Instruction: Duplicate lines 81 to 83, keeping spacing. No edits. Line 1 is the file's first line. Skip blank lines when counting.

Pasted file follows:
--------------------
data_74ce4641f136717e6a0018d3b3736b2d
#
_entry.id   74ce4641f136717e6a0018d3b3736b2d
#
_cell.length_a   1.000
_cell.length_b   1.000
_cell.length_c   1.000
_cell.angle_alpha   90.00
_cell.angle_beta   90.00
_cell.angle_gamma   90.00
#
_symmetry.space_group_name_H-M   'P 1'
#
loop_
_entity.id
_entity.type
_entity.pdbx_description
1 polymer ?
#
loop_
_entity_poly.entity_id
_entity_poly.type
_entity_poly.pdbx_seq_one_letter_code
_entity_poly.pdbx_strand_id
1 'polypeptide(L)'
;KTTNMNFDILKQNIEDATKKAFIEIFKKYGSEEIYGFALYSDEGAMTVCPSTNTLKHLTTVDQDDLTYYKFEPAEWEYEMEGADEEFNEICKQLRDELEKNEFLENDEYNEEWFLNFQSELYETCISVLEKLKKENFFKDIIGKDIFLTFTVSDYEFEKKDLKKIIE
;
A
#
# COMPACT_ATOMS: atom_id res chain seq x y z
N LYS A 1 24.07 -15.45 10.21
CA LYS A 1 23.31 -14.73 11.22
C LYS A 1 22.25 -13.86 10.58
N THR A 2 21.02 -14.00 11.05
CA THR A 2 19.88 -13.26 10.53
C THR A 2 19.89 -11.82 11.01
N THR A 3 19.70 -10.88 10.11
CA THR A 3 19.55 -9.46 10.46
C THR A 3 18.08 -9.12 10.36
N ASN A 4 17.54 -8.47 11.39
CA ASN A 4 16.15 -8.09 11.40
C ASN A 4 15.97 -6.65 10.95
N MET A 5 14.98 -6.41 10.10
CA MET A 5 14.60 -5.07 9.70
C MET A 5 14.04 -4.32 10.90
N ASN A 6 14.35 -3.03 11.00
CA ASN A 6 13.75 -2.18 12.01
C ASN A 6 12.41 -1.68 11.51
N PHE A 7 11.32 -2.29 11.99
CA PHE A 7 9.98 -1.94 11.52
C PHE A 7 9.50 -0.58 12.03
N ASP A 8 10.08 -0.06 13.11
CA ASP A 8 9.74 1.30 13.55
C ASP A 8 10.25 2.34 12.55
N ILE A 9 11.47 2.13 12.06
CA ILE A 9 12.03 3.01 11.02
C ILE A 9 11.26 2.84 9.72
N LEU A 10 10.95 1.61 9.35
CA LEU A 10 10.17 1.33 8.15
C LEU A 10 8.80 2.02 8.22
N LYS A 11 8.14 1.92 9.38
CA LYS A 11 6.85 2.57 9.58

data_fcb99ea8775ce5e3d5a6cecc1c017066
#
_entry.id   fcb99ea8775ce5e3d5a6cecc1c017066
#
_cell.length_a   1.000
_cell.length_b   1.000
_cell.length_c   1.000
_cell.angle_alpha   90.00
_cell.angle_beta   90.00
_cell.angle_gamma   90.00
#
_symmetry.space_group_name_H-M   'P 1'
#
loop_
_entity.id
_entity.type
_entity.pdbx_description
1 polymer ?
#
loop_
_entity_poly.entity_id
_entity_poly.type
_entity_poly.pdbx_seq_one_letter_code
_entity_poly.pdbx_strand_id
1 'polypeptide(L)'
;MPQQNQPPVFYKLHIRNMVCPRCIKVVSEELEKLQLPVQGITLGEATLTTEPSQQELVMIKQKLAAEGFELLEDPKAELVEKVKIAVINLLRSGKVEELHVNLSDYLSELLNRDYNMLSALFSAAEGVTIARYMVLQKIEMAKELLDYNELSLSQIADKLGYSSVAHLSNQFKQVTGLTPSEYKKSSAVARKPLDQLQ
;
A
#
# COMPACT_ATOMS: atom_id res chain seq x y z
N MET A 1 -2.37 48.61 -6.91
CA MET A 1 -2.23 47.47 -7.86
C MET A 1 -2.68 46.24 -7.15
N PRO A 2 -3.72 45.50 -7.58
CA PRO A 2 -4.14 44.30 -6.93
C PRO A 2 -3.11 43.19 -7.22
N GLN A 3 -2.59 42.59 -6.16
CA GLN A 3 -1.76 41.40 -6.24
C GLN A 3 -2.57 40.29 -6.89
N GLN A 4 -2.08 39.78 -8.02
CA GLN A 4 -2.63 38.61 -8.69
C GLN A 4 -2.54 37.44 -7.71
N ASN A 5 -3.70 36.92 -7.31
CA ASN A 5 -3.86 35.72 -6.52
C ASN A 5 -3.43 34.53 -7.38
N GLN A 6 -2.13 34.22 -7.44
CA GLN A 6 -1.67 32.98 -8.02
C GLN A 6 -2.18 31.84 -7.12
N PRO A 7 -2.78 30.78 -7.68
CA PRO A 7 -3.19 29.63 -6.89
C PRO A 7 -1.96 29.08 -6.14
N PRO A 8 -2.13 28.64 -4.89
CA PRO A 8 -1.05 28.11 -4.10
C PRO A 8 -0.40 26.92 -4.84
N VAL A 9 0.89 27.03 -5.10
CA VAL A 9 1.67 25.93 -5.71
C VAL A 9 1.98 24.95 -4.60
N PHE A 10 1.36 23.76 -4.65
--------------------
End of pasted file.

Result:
#
loop_
_entity_poly.entity_id